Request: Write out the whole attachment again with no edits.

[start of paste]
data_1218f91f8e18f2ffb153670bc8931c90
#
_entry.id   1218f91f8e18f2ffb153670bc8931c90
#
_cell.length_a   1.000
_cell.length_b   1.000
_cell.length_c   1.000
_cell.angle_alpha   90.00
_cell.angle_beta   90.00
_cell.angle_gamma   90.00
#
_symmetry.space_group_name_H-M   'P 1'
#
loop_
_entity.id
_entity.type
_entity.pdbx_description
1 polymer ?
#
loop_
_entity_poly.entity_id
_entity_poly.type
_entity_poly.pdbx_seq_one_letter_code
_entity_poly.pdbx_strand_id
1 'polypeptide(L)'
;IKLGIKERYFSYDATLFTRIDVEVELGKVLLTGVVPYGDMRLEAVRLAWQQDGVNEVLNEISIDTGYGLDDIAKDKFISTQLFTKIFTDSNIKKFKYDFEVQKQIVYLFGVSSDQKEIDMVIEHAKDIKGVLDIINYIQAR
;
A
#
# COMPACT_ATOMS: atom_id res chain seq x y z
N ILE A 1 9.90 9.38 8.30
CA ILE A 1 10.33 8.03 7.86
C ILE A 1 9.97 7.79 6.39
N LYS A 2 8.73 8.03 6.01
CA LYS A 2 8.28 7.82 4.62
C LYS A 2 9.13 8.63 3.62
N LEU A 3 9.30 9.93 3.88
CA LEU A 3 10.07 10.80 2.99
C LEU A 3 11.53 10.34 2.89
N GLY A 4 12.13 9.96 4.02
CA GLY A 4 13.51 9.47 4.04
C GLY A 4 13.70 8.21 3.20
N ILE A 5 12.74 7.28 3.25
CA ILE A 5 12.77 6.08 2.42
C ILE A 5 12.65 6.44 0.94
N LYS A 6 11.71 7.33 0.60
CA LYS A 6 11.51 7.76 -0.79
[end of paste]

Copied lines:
data_1218f91f8e18f2ffb153670bc8931c90
#
_entry.id   1218f91f8e18f2ffb153670bc8931c90
#
_cell.length_a   1.000
_cell.length_b   1.000
_cell.length_c   1.000
_cell.angle_alpha   90.00
_cell.angle_beta   90.00
_cell.angle_gamma   90.00
#
_symmetry.space_group_name_H-M   'P 1'
#
loop_
_entity.id
_entity.type
_entity.pdbx_description
1 polymer ?
#
loop_
_entity_poly.entity_id
_entity_poly.type
_entity_poly.pdbx_seq_one_letter_code
_entity_poly.pdbx_strand_id
1 'polypeptide(L)'
;IKLGIKERYFSYDATLFTRIDVEVELGKVLLTGVVPYGDMRLEAVRLAWQQDGVNEVLNEISIDTGYGLDDIAKDKFISTQLFTKIFTDSNIKKFKYDFEVQKQIVYLFGVSSDQKEIDMVIEHAKDIKGVLDIINYIQAR
;
A
#
# COMPACT_ATOMS: atom_id res chain seq x y z
N ILE A 1 9.90 9.38 8.30
CA ILE A 1 10.33 8.03 7.86
C ILE A 1 9.97 7.79 6.39
N LYS A 2 8.73 8.03 6.01
CA LYS A 2 8.28 7.82 4.62
C LYS A 2 9.13 8.63 3.62
N LEU A 3 9.30 9.93 3.88
CA LEU A 3 10.07 10.80 2.99
C LEU A 3 11.53 10.34 2.89
N GLY A 4 12.13 9.96 4.02
CA GLY A 4 13.51 9.47 4.04
C GLY A 4 13.70 8.21 3.20
N ILE A 5 12.74 7.28 3.25
CA ILE A 5 12.77 6.08 2.42
C ILE A 5 12.65 6.44 0.94
N LYS A 6 11.71 7.33 0.60
CA LYS A 6 11.51 7.76 -0.79